District 10 was destined for new representation on the council as the current council member, Adam McGough, has reached his term limit. Kathy Stewart, a resident of District 10 for more than 40 years, will succeed McGough after defeating three other candidates for the seat this weekend. Stewart was the executive director of the Lake Highlands Public Improvement District from 2014 to 2019. She served the same position for the North Lake Highlands Public Improvement District in 2018 and 2019.

She received 3,879 votes, or 67.87%. Brian Hasenbauer, a 17-year resident of the district, has served on one city commission and two committees in that time. He won 1,102 votes, or 19.28%. Another longtime resident of the district, Chris Carter, came in third with 641 votes, or 11.22%. Sirrano Keith Baldeo also ran for the seat, as he did in 2019 and 2021. He earned 93 votes, or 1.63%.

In District 11, where the Valley View Center mall site is a key issue, the incumbent Jaynie Schultz beat Candace Evans, a former candidate and publisher of candysdirt.com. Development of the former Valley View Center property has been stalled for years, leaving it open to break-ins, vandalism and fires.

Schultz told the Observer that getting the mall torn down has been one of her toughest challenges as a City Council member. Evans said the mall would have been on the right track if she were elected years ago. If elected this time, she said she would have gotten it taken care of through organizing a task force and working with the developer. Schultz won with 3,905 votes, or 58.63%. Evans won 2,755 votes, or 41.37%.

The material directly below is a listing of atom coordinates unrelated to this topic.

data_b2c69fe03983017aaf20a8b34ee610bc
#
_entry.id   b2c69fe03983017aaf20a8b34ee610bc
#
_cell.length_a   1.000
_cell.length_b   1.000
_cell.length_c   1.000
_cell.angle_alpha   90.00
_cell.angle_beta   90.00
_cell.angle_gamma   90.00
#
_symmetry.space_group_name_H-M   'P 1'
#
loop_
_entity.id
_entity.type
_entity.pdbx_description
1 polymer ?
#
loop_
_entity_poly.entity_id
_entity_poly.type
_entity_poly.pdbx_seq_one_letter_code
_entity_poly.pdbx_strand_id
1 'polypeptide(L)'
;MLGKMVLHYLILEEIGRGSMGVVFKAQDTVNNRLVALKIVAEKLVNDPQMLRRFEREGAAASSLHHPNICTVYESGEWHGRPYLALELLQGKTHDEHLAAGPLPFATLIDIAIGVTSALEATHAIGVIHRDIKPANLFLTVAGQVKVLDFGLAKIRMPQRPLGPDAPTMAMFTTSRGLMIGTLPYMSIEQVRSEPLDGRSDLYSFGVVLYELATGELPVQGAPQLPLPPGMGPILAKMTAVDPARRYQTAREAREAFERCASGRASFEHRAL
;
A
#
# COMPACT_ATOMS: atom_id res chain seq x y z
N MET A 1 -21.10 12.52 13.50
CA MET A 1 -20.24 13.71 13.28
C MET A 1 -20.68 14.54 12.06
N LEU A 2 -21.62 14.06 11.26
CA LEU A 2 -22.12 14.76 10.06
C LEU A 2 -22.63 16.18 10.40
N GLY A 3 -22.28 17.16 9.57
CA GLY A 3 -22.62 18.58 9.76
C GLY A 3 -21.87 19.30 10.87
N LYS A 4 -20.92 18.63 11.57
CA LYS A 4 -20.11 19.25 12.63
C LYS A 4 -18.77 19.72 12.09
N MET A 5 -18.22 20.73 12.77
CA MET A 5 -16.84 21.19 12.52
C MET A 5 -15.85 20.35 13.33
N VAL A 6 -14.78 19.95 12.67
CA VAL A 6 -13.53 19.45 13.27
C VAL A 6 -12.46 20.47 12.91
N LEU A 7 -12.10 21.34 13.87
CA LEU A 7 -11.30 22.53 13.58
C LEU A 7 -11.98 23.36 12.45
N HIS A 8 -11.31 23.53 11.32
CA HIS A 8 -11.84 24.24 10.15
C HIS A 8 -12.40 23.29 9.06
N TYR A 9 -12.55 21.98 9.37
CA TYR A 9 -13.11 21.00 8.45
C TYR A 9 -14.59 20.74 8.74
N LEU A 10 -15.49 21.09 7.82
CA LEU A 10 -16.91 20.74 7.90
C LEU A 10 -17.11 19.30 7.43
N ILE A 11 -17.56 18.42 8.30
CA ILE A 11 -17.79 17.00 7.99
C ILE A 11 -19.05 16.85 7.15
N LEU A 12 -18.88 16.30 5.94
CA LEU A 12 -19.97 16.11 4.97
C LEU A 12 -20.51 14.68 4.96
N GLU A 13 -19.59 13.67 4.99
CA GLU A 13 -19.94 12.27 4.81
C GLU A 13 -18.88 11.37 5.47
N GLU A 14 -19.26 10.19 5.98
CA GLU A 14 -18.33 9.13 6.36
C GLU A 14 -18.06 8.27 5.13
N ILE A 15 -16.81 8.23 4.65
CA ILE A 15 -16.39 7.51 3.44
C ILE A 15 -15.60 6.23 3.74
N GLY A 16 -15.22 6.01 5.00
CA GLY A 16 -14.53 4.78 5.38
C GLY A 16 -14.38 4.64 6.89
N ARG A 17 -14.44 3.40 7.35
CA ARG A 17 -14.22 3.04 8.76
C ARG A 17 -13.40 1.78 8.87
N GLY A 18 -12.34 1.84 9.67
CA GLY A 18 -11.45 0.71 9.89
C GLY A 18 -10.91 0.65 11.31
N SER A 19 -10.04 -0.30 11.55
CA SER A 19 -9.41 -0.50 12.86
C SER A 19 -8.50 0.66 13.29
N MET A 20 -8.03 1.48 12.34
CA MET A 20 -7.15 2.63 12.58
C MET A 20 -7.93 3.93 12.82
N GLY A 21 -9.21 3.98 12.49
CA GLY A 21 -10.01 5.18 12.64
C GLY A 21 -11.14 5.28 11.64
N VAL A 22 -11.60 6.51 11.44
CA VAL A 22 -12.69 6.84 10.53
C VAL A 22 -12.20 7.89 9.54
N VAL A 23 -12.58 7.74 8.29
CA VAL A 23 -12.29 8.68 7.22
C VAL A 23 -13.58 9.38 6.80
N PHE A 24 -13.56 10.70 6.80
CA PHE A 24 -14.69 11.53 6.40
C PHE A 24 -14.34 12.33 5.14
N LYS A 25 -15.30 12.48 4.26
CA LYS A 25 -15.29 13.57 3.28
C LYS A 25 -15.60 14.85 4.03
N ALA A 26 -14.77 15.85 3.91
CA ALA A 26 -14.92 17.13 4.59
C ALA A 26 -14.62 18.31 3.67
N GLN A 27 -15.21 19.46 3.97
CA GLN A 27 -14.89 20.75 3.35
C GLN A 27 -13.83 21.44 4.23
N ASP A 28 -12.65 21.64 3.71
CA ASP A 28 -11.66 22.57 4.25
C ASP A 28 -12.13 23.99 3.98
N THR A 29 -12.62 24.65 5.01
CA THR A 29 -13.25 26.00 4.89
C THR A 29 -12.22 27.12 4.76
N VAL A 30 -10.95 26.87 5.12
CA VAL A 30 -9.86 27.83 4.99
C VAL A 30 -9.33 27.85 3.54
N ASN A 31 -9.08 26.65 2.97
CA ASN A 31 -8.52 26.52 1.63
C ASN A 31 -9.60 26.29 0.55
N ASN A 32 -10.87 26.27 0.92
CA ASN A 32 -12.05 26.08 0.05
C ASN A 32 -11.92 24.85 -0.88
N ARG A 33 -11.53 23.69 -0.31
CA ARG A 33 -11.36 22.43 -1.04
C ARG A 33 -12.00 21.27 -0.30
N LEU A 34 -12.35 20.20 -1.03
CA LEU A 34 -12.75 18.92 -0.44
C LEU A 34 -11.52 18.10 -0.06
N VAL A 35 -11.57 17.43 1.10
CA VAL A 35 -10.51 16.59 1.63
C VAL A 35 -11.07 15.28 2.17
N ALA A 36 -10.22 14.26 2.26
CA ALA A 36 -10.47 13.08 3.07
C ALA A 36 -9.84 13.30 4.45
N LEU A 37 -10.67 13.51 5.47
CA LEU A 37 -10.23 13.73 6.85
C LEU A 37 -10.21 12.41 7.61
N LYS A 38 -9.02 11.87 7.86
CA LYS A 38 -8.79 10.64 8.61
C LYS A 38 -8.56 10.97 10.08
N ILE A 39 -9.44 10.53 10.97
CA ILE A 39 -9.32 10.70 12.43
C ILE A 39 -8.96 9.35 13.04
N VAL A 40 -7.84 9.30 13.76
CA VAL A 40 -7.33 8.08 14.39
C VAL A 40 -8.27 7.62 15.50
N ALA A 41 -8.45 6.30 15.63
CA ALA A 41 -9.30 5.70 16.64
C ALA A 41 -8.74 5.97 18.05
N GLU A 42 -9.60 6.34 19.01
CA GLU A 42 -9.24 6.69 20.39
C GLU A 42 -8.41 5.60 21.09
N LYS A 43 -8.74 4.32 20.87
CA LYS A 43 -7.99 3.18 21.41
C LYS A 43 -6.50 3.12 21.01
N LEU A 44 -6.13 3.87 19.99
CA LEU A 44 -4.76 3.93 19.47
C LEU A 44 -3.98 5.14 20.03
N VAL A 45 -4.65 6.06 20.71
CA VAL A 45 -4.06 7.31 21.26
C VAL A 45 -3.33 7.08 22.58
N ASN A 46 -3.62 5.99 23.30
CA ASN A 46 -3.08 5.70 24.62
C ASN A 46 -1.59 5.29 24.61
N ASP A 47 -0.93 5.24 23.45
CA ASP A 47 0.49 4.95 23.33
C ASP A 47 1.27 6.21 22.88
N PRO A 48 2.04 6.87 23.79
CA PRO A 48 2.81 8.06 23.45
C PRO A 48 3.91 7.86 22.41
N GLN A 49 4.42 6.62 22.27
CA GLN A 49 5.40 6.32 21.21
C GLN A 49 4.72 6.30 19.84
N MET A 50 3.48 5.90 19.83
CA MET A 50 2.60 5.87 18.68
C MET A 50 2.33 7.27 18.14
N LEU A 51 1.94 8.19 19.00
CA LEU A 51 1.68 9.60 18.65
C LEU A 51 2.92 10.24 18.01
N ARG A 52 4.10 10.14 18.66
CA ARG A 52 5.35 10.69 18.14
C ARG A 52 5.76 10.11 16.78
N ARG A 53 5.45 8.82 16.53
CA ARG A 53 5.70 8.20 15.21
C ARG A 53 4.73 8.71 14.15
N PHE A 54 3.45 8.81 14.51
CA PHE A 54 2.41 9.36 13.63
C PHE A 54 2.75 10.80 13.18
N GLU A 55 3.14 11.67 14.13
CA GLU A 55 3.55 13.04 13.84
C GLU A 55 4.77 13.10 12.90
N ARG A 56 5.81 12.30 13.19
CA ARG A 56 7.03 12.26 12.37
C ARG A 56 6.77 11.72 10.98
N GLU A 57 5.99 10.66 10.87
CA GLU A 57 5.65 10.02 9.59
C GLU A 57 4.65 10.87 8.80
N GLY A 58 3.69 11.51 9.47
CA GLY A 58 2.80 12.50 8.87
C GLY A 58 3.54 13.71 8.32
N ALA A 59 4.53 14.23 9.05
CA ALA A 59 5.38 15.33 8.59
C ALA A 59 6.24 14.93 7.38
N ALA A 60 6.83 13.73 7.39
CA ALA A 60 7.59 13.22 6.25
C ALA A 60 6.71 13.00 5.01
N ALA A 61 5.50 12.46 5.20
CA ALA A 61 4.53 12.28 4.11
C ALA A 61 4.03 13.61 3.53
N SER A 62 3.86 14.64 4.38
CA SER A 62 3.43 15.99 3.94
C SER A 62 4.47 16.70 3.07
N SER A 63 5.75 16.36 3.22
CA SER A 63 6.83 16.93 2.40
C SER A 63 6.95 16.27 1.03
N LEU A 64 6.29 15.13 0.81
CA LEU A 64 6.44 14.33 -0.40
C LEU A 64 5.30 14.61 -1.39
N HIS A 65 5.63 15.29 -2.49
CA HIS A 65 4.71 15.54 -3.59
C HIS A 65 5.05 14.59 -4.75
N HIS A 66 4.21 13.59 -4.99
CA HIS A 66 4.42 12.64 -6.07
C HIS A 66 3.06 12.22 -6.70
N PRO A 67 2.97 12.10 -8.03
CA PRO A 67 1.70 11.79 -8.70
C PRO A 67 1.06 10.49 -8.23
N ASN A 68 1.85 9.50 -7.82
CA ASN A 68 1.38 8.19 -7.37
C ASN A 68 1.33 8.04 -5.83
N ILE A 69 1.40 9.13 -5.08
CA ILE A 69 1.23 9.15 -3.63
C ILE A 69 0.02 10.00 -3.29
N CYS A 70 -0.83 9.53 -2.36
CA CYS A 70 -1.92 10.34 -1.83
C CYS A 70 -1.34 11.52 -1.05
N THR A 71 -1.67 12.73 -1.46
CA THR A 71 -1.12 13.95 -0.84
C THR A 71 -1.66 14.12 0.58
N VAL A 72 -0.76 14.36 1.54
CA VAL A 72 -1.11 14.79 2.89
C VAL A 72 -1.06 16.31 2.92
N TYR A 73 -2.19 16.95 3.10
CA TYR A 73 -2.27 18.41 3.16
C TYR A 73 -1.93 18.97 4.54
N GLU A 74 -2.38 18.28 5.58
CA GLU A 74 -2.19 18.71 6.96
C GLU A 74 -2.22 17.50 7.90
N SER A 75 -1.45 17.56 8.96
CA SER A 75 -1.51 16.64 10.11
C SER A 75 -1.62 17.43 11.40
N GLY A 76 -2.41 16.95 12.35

In District 12, incumbent Cara Mendelsohn ran unopposed.

Priscilla Shacklett, a former real estate agent, tried to unseat District 13 City Council member Gay Donnell Willis, claiming Willis hasn’t cracked down on short-term rentals and isn’t focused enough on public safety. Willis went into election day with endorsements from the DPA, Dallas Fire Fighters Association, the Black Police Association of Greater Dallas and the Dallas Black Firefighters Association, and won with 5, 226 votes, or 67.1%. Shacklett received 2,562 votes, or 32.9%.

District 14 City Council member Paul Ridley didn’t earn the endorsements of the DPA or Dallas Fire Fighters Association, but he did earn another term in the seat. He was up against former Park Board representative Amanda Schulz and Joseph F. Miller, a retired transit engineer. Schulz got 1,841 votes, or 33%. Miller received 250 votes, or 4.48%. Ridley won with 3,488 votes, or 62.52%.

Jim McDade, president of the Dallas Fire Fighters Association, told the Observer that although all of the group's candidates didn’t win, the association is looking forward to working with everybody who won a seat. He added, “As long as Cara Mendelsohn and Mayor Johnson are at City Hall the city is in good hands.”
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Jacob Vaughn, a former Brookhaven College journalism student, has written for the Observer since 2018, first as clubs editor. More recently, he's been in the news section as a staff writer covering City Hall, the Dallas Police Department and whatever else editors throw his way.
Contact: Jacob Vaughn